FIVE STRATEGIES FOR WEED CONTROL
My friend Daryl Pulis and I share a common passion. We enjoy learning more about odd and uncommon plants and sleuthing out practical information about them. When the rare amorphophallus bloomed at the Atlanta Botanical Garden, Daryl posted breathless accounts and digital photos on the Internet daily.
When I saw Daryl recently, she brought me a weed with which she was not familiar. “It grows throughout my garden”, she complained. “It is easy to pull but those little seedlings are invasive as all get out!”
I recognized her weed immediately. I have it all through my garden as well but I’ve never known its name! I’ve just pulled it out and thrown it away by the armload, not suspecting that Daryl and I have been visited by a new, invasive pest. It is so fresh on the landscape scene that has no widely known common name. “That *&^*^$#%# Florida weed!” seems accepted by most professionals. I sent a photo to University of Georgia weed guru Dr. Tim Murphy, who immediately identified it as Mulberry Weed (^Fatuoa villosa^). It has been in the U.S. for less than forty years but it has already infested fifteen states, seemingly spread in nursery containers. It seeds prolifically and is difficult to control without constant effort.
Daryl and I must now decide how to deal with the unwelcome interloper. I’m sure we’ll individually use some combination of the following five strategies to gain the upper hand. In fact, most weeds in your landscape would succumb to these techniques.
PULL IT OUT As I have noted, mulberry weed is easy to pull. The roots do not grow deep and the stem is sturdy enough to bring out an entire plant with a good yank. It’s the strategy I use for privet seedlings and English ivy that encroach on my flower beds. Normally attractive plants like Northern sea oats and four-o’clock become weeds when they send seeds out of their allotted space. Their sprouts meet the same “tug and toss” fate.
KILL IT OUTRIGHT I’m fighting my annual battle with chickweed in my lawn this fall. Since I planted fescue seed just six weeks ago, I don’t want to spray the entire lawn with a herbicide. Instead, I take a weekly walk across the turf and spot-spray each clump of chickweed, wild violet or bittercress I see. Some weed killer chemicals can distinguish between a broadleafed plant (like chickweed or ground ivy) and your lawn grass. I use these “selective weed killers” to keep my lawn as weed-free as possible.
Last week I resorted to a “non-selective weed killer” in my fight against mulberry weed. I dug a last few daylilies from a raised bed infested with the pest and then sprayed the whole thing with RoundUp. According to the label, the weeds will be kaput and I can plant there again in only seven days. Other products, like Finale, KleenUp and NextDay, allow me to hit weeds with my very best shot …. yet plant in the same spot in a short time.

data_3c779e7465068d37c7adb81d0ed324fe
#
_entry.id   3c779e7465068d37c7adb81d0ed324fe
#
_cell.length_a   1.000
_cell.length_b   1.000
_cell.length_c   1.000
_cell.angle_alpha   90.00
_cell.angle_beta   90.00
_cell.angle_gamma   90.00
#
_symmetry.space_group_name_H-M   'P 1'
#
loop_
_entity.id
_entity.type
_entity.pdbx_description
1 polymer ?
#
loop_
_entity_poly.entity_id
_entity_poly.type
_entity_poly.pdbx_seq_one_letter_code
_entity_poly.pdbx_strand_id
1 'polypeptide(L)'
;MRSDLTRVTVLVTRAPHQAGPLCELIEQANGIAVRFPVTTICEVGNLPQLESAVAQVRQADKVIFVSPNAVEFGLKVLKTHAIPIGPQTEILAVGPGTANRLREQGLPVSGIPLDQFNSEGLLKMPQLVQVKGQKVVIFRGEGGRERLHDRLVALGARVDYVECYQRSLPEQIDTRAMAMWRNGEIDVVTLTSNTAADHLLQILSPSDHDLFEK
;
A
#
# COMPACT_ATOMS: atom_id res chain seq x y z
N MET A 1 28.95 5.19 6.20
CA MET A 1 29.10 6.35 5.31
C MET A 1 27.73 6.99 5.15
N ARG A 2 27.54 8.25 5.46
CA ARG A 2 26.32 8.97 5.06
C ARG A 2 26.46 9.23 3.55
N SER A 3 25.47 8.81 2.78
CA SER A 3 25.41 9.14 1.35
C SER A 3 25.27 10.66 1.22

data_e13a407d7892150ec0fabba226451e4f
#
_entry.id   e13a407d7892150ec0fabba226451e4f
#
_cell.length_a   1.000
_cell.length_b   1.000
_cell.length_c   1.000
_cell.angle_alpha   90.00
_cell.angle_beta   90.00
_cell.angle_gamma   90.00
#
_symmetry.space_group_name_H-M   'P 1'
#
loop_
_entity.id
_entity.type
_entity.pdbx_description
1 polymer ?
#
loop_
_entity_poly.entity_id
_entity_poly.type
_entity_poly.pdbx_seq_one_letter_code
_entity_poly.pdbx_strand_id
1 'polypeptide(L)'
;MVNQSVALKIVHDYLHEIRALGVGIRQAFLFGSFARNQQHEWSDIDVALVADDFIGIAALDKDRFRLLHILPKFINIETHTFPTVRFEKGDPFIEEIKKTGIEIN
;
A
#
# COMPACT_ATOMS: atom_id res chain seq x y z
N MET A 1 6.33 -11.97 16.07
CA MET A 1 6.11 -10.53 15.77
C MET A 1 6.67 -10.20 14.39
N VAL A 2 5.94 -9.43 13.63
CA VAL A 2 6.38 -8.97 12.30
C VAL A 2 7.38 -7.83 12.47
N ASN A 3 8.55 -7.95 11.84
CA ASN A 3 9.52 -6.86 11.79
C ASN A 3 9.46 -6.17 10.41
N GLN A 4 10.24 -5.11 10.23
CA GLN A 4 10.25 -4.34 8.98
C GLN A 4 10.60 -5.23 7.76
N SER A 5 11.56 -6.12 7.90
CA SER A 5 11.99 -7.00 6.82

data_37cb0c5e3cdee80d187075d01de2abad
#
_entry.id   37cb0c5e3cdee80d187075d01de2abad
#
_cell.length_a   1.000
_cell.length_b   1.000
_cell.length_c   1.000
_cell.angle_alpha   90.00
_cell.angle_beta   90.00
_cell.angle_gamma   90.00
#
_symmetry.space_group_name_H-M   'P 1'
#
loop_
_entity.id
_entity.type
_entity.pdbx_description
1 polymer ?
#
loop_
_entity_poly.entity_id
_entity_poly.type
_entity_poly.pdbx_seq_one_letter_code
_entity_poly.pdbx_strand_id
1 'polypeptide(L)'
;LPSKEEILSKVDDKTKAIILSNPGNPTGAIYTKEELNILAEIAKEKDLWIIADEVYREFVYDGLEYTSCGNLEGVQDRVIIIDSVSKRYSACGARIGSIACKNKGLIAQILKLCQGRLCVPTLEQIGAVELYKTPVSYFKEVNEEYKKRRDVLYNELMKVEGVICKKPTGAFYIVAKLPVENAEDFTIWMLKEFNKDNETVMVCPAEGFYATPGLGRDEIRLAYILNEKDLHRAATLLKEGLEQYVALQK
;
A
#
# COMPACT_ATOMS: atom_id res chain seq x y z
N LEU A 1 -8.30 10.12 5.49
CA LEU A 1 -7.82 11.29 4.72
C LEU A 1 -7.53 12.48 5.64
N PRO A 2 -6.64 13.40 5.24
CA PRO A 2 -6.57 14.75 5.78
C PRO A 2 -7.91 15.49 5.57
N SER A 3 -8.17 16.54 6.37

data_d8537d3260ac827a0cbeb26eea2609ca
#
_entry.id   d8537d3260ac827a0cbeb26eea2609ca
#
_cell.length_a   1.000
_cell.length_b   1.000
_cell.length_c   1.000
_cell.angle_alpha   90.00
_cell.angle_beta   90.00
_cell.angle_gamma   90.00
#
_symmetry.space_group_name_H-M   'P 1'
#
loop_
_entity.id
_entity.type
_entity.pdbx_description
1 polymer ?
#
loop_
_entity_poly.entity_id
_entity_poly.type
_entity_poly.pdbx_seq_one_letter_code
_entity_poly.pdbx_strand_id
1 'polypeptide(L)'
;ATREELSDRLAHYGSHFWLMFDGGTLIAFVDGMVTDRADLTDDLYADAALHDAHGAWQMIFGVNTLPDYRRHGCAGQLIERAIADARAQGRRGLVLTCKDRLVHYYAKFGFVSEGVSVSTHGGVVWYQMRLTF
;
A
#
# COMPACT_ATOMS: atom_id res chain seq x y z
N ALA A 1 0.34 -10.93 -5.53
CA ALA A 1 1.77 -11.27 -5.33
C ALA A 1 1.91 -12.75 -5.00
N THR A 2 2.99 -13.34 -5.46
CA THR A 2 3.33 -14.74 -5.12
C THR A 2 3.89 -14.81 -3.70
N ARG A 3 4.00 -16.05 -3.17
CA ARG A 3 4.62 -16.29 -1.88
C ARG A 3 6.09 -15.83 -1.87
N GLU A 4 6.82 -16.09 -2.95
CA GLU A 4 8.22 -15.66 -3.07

PREVENT IT In April three years ago, I could barely see my pansies under a sprawl of vetch and chickweed. I vowed to begin applying a weed preventer (also called a pre-emergent) to my flower beds after planting each fall. For the last two springs, my pansies have been unblemished! I lightly sprinkle one of the several products labeled for broadleaf weed prevention on the beds after I plant each October. Then I irrigate enough to dissolve the chemical into the soil. The chemical barrier keeps seed from sprouting and I avoid the chore of weeding the flowers each spring.
Most lawn owners know they can prevent many weeds by applying a pre-emergent to their turf in March and in September. If you read the product labels carefully and use the chemicals as directed, you can avoid a world of work by preventing weeds before they come up.
LEAVE IT ALONE Unfortunately, this is the strategy that allowed mulberry weed to spread so extensively. I occasionally leave pokeweed alone because I know how much birds enjoy the fruit. Poison ivy, horsenettle and kudzu, though, get my immediate and deadly attention. Some gardeners take a ^laissez faire^ attitude toward weeds…but they can’t expect any sympathy from me when the weeds become their main crop.
As always, identifying a weed is the first step towards its control. If you are not sure of a plant, take a sample to a local nursery or county Extension office and ask a professional. Now that Daryl and I have identified our new nemesis, we can decide which of the above strategies to use against it.